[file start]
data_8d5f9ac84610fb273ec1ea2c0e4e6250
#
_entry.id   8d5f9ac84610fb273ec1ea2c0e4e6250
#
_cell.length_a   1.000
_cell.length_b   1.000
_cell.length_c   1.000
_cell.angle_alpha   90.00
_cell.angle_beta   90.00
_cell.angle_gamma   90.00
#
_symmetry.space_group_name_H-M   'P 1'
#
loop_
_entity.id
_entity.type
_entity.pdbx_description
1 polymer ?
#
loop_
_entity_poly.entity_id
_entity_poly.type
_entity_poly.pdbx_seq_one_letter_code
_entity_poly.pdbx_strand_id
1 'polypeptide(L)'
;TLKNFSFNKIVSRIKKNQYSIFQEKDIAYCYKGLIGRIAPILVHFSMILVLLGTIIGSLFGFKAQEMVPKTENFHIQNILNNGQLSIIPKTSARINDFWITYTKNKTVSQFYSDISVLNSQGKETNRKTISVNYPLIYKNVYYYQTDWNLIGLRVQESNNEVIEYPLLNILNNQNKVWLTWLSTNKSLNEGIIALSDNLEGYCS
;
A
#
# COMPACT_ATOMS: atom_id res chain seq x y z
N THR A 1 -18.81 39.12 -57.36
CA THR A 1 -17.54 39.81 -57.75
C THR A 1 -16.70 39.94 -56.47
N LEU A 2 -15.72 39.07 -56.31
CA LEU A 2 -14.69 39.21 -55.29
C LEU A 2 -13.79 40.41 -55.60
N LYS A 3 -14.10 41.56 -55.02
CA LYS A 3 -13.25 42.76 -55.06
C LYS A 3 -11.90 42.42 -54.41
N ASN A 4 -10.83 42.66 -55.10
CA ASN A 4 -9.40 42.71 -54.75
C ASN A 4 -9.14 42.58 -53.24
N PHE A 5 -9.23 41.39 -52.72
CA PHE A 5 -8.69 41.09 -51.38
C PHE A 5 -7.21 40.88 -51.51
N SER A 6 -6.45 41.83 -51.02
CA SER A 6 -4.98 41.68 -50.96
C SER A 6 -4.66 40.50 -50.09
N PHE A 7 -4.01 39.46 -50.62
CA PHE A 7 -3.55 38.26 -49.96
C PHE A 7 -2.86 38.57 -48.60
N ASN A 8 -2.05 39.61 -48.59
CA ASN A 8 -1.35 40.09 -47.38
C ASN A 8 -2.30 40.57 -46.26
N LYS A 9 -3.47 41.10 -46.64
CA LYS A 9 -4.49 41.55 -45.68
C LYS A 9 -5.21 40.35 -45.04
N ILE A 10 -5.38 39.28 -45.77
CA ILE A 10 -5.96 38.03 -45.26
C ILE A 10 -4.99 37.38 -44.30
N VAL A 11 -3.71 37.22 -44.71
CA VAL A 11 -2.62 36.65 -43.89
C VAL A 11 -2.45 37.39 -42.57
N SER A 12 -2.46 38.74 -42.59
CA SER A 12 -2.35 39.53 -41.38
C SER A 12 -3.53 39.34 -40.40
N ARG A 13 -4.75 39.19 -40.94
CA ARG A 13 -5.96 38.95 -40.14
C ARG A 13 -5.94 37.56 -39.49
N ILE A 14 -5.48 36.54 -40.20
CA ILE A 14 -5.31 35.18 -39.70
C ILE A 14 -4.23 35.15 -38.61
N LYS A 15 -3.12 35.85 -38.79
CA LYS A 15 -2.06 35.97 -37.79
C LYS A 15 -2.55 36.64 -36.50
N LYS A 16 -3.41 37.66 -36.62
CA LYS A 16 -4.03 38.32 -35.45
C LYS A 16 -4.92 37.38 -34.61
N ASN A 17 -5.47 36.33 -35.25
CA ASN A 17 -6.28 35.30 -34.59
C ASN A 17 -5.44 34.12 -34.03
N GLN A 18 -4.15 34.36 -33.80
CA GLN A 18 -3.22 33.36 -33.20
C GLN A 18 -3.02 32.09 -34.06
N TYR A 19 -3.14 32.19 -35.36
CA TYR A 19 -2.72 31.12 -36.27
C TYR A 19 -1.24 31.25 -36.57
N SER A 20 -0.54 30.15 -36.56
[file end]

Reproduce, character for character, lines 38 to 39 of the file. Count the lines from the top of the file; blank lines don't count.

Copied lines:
CA LYS A 3 -13.25 42.76 -55.06
C LYS A 3 -11.90 42.42 -54.41